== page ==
Those lucky enough to have Transport for London's Countdown system of signs installed at their stops can judge by the minutes flickering on the display whether to brave the chill or nip into the warm caff for a coffee.
The problem is, the signs are not at every stop so some passengers are out in the cold figuratively as well as literally. The equipment is also susceptible to vandalism, and the timetable information isn't being pushed to the phone in your pocket.
But TfL plans to change this with the launch of Countdown II, which went live on Monday after three years in the making. ...
jQuery Pocket Reference
by David Flanagan
Published: December 28, 2010
Concise but information-rich: an introduction rather than a reference book.
It seems fitting that for a lightweight library like jQuery, there should be a lightweight manual perched next to your keyboard. And jQuery Pocket Reference does the job perfectly. Its author David Flanagan (of the Java In A Nutshell fame) does a remarkable job of distilling the details into the book's 130 or so pages, while keeping the whole thing readable.
And the paperback's diminutive size has some unseen benefits...
Chapter 7 of Design Driven Testing just went onto the Sparx Community website as a free download. (Sparx are the creators of Enterprise Architect, nowadays the *only* real choice for enterprise analysis and design modeling).
Somewhat uniquely, the book features a real production system as its teaching example. A worldwide interactive hotel mapping (GIS) application, designed with the ICONIX Process, built using Java, Flex, and the ESRI ArcGIS Server mapping software, that we call "Mapplet 2.0", which is in production use on the VResorts.com travel website.
Here's how the chapter is introduced on the Sparx site:
This chapter focuses on Acceptance Testing, and leverages EA's Structured Scenario editor heavily to accomplish something we call "use case thread expansion" where all of the sunny day / rainy day permutations of a use case are expanded out into a complete set of tests.
In test driven approaches to development, unit testing often gets most of the attention. However, unit testing is generally most useful in discovering "errors of Commission" (more poetically, "whoops, I coded that wrong"). Unit testing is of much less help in discovering "errors of Omission" (more poetically, "whoops, I didn't think of that"). In general errors of Omission are much trickier to detect, and there is very little automated support for detecting them. We worked very closely with the development team at Sparx as they developed the "use case thread expander", and it brings a very unique and useful capability to the industry.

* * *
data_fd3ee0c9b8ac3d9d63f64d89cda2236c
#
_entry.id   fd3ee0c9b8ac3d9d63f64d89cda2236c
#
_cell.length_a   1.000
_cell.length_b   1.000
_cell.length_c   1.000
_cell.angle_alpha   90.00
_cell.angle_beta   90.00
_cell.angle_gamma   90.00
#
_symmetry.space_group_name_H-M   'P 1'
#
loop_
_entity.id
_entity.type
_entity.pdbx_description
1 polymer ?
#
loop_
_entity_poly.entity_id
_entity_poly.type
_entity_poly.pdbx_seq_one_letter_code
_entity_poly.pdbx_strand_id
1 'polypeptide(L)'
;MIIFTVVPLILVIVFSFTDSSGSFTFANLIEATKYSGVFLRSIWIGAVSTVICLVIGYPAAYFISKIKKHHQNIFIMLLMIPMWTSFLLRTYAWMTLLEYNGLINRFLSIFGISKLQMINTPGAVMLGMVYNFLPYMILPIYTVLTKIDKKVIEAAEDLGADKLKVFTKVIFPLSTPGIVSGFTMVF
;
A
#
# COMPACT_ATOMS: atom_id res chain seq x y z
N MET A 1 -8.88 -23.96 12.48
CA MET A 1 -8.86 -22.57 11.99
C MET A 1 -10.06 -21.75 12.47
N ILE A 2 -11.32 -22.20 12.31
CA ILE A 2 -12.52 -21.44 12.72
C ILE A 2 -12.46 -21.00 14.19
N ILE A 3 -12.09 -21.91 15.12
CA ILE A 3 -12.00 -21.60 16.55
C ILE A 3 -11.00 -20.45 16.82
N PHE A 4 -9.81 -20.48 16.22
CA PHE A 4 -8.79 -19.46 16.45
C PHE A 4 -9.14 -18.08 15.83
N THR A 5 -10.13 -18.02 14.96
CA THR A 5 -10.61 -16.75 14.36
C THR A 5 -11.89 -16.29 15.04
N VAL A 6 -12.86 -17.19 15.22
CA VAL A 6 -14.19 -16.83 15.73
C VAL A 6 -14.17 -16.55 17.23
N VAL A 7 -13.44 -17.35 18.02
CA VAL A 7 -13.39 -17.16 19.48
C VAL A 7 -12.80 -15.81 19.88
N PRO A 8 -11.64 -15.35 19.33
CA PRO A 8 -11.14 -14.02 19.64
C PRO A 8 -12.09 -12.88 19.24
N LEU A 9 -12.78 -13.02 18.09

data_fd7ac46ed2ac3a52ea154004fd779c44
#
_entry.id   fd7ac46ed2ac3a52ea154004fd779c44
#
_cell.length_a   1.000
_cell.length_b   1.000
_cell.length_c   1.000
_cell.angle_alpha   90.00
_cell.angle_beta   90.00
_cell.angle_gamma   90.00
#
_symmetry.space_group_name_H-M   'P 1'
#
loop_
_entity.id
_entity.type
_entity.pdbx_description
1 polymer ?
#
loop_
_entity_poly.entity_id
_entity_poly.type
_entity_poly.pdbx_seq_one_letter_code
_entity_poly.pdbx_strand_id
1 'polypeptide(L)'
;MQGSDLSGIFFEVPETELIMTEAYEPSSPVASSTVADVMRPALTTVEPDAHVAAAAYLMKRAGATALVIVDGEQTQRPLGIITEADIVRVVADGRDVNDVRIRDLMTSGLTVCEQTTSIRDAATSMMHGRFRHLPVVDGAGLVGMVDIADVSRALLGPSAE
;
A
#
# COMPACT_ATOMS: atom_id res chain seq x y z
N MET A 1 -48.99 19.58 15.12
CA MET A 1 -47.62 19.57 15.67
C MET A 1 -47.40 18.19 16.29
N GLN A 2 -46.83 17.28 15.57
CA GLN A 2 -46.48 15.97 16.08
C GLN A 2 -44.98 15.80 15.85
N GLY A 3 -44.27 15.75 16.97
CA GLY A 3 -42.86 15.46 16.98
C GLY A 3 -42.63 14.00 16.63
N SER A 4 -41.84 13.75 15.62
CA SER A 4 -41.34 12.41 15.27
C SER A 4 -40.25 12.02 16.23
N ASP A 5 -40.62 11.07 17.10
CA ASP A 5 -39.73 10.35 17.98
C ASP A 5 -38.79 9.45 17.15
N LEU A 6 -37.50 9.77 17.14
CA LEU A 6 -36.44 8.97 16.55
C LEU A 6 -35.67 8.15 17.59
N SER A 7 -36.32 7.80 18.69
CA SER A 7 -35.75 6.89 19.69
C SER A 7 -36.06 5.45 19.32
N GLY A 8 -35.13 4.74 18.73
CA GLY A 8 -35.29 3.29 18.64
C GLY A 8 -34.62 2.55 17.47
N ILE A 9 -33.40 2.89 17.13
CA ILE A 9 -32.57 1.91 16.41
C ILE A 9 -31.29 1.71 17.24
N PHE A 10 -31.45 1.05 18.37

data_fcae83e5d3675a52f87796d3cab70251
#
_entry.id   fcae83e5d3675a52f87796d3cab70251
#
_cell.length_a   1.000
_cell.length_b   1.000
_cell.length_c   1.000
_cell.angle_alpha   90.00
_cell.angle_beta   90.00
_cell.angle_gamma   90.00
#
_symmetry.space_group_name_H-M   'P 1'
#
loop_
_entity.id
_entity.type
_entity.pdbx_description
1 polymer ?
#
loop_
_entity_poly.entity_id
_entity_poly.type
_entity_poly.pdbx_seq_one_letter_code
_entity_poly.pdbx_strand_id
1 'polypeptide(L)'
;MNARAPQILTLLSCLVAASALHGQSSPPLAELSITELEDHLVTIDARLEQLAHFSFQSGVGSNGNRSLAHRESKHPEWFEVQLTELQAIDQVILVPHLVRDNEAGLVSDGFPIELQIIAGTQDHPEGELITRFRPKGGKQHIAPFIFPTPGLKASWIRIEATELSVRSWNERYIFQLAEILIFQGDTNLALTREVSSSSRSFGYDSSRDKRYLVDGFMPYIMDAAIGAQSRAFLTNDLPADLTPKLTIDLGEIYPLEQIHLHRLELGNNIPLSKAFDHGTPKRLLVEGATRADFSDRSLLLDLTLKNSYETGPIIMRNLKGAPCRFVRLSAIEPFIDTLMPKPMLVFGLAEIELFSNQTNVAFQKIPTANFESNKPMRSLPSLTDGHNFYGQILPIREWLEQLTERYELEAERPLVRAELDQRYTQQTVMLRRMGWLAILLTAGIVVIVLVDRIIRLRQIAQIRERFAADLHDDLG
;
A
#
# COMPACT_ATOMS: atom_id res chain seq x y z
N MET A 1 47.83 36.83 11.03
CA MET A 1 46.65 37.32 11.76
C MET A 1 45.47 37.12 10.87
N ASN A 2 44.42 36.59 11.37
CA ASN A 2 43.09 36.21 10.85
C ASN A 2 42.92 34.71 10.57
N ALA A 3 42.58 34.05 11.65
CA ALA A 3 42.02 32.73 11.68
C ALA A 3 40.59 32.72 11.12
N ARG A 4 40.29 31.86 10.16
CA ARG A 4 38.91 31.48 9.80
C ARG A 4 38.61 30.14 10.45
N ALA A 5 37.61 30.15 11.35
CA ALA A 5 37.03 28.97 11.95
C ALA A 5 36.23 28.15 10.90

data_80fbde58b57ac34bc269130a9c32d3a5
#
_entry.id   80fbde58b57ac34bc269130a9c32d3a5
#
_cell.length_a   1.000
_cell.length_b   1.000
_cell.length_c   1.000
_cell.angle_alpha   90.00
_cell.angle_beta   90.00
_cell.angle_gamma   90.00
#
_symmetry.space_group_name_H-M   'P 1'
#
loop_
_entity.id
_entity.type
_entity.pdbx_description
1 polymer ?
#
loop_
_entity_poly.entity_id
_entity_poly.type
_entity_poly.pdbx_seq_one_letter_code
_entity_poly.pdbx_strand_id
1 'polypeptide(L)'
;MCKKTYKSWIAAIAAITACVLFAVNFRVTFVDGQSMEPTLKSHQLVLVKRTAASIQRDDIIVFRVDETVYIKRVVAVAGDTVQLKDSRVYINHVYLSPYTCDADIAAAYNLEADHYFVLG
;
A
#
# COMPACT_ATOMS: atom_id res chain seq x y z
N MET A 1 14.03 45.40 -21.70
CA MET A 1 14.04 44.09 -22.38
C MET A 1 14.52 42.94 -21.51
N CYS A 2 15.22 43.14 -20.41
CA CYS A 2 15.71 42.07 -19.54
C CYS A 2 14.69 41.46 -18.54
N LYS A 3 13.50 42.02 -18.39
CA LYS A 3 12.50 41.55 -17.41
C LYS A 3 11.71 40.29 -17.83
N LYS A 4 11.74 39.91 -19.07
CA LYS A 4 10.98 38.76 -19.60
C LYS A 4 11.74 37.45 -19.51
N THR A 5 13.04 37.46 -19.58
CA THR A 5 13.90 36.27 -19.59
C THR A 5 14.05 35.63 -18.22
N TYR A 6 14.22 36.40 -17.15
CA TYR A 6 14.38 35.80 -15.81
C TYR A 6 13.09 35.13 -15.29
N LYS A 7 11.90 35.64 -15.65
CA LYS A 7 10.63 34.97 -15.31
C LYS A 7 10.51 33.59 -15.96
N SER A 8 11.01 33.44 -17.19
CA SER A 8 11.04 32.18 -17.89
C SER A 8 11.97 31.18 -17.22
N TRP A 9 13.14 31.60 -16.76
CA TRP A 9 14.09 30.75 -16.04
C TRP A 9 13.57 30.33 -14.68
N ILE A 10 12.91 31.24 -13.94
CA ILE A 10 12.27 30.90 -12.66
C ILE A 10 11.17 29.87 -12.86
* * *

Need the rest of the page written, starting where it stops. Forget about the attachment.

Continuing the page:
As you read this chapter, make sure you don't miss the discussion at the end of the chapter called "And the moral of the story is..." where we describe some actual "errors of Omission" that were caught and fixed before the release of our mapping software using these acceptance testing techniques, and how fixing these errors improved the user experience.
In case you're still undecided about whether to buy a copy of DDT (or like me, if you just like reading free chapters!), Chapter 4 is also available for download. This chapter presents the full ICONIX Process design of the Mapplet project, starting from functional requirements and use cases, all the way down to reverse engineered class diagrams from the final code. One of the unique virtues of using a production example as a teaching example in a book like DDT is that it's possible for readers to look at the use cases in the attached chapter, and then compare them to the released software as deployed on VResorts.com.
My latest article at The Register:
Robert Heinlein was right to be worried. What if there really is a planet of giant, psychic, human-hating bugs out there, getting ready to hurl planet-busting rocks in our general direction? Surely we would want to know?
Luckily, big science projects such as the Large Synoptic Survey Telescope (LSST), which (when it's fully operational in 2016) will photograph the entire night sky repeatedly for 10 years, will be able to spot such genocidal asteroids - although asteroid-spotting is just one small part of the LSST's overall mission.
Two years ago we spoke to Jeff Kantor, LSST data management project manager, who described the project as "a proposed ground-based 6.7 meter effective diameter (8.4 meter primary mirror), 10 square-degree-field telescope that will provide digital imaging of faint astronomical objects across the entire sky, night after night."